A 30-day program can also help you keep your recovery private. High-profile clients might have a hard time explaining a long time out of the spotlight.
If you have a more complex diagnosis, you might benefit from a longer stay in rehab. These programs can work well for people with multiple addictions. They can also help you recommit to recovery after relapse.
Patients with co-occurring disorders may also need more time in treatment. It takes up to 6 weeks for most psychiatric medications to take full effect.2 If you start new meds when you arrive in rehab, it’s a good idea to stay until you know they’re working well. Otherwise, you might need to adjust your dosage as soon as you get home. Of course, this timeline depends on finding the right prescription shortly after arriving at rehab. Treatment sometimes takes more trial and error than that.
These programs are a good fit for people who need highly specialized care. You’ll have time to find the right medications, try several different types of therapy, and get to know yourself again. In some rehabs, you can also spend this time building community with your peers.
If you want to start treatment by attending a 90-day program, you’ll probably need to make certain arrangements in advance. For example, you might need to take time off work or hire a house sitter. And if you’re hoping to pay for treatment with insurance, check to see if it will cover this type of care.
An extended stay in rehab does more than kick-start your recovery. It offers you a whole new foundation. You’ll have time to reinvent yourself in a completely different context, without the pressure of the life you’re used to.
When you attend a long-term program, you can expect things back home to change while you’re away. You may lose touch with certain people, or return to find they’ve changed as much as you have. That can be overwhelming—but it can also aid in your recovery. If you want to reenvision your life from a brand new perspective, this type of rehab can help you get started.
Sober living centers serve a different purpose than short-term treatment facilities. While these programs offer some structure, they rarely include clinical care. You may or may not attend therapy, or even have access to on-site staff. But you’ll still need to follow certain rules.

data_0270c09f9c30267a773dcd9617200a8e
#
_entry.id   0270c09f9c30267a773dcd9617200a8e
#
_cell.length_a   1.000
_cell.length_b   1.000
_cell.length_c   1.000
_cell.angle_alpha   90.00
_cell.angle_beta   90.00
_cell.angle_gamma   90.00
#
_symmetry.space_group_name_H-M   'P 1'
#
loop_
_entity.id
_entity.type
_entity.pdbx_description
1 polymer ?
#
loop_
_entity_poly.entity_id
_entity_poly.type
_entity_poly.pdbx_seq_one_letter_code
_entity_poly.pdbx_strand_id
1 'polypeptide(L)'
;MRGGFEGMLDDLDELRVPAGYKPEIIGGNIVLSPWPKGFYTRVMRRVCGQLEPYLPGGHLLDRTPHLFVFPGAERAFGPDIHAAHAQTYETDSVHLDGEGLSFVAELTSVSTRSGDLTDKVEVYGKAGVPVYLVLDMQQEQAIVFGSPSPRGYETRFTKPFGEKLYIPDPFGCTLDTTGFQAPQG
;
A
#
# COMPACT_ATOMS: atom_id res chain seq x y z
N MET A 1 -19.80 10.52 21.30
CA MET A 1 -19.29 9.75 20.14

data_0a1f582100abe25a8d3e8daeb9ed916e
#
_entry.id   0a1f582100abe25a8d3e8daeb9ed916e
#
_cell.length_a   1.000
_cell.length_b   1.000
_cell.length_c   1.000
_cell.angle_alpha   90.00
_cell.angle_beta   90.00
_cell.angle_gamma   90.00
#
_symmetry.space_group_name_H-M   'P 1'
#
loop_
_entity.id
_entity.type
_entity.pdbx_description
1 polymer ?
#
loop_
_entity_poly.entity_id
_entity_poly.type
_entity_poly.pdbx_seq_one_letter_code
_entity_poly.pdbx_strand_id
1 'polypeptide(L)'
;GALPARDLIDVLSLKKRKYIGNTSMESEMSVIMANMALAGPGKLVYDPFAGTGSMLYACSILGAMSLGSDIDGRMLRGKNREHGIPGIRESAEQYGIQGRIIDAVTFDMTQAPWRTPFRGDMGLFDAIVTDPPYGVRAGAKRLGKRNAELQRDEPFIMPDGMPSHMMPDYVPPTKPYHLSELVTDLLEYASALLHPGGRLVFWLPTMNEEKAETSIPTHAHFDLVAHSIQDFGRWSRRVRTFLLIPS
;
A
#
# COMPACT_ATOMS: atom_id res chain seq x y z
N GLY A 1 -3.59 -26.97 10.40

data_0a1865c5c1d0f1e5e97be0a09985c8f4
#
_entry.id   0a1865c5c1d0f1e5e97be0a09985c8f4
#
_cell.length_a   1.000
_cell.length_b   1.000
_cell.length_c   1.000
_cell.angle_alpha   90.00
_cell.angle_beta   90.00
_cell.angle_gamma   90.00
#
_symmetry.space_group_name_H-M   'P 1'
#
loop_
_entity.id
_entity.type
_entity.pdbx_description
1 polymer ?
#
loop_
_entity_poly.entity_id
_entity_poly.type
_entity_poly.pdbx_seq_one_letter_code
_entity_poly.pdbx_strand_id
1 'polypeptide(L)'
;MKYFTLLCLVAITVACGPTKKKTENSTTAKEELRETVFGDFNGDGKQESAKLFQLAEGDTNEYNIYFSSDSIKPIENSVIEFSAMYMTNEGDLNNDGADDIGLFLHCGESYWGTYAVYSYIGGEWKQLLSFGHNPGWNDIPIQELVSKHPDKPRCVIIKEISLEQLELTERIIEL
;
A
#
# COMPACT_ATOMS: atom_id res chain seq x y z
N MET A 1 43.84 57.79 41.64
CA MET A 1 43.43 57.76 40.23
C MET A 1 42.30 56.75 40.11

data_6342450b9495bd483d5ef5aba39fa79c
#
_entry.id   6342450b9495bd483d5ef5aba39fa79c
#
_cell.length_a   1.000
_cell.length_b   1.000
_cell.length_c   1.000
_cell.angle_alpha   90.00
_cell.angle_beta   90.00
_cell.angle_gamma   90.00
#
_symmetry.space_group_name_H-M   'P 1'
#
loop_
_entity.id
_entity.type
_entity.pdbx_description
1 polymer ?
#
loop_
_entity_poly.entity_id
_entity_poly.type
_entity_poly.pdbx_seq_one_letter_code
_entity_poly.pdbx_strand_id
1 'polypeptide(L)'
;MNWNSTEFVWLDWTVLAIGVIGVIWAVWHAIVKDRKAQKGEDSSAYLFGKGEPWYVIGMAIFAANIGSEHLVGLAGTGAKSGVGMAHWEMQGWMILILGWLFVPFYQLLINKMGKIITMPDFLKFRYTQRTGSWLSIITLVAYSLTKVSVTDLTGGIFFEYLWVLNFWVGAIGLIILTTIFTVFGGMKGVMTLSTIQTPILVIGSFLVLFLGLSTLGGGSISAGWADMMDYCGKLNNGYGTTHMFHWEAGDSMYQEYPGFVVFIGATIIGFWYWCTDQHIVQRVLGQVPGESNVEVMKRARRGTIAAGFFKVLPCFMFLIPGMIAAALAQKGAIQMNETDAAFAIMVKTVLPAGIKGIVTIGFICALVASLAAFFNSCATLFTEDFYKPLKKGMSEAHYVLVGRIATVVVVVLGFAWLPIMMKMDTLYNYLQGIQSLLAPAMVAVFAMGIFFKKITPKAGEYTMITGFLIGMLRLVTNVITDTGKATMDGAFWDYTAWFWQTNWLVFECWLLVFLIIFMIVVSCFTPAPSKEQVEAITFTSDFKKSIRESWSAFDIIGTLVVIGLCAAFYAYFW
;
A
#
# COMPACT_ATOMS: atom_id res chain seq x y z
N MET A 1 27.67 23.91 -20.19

Most sober living environments require residents to pass regular drug tests. You’ll probably also join in mandatory activities, like support group meetings or shared meals. Residents can usually leave the house alone, but you might have to adhere to a curfew.
With these structures in place, sober living centers encourage you to take control of your own life. You’ll probably get a job or go to school outside the house. You may need to pay rent or maintain a certain GPA to stay in the program. Some of these environments will limit the time you can live there, but others allow you to stay on indefinitely.
Healing is unpredictable. You might be able to choose how long you spend in rehab—but you can’t decide how long it will take to heal. Some clients need to extend their stay, and some return to treatment more than once. By staying present with yourself and your changing needs, you can make the best possible choices about your recovery.
Search our list of luxury rehabs to find detox programs, sober living environments, and everything in between.
Rehab programs vary in length based on individual needs. Short-term medical detox typically lasts 1-2 weeks, while 30-day residential programs are common for those who need brief but intensive care. Complex diagnoses or co-occurring disorders may require longer stays of 60-90 days. Extended rehab programs of 6 months, 1 year, or 2 years offer a more comprehensive foundation for recovery. Sober living environments provide structure to support your transition back to daily life.
Yes, People Can Die from Opiate Withdrawal | NDARC - National Drug and Alcohol Research Centre. https://ndarc.med.unsw.edu.au/blog/yes-people-can-die-opiate-withdrawal. Accessed 23 Mar. 2023.
“Mental Health Medications.” National Institute of Mental Health (NIMH), https://www.nimh.nih.gov/health/topics/mental-health-medications. Accessed 23 Mar. 2023.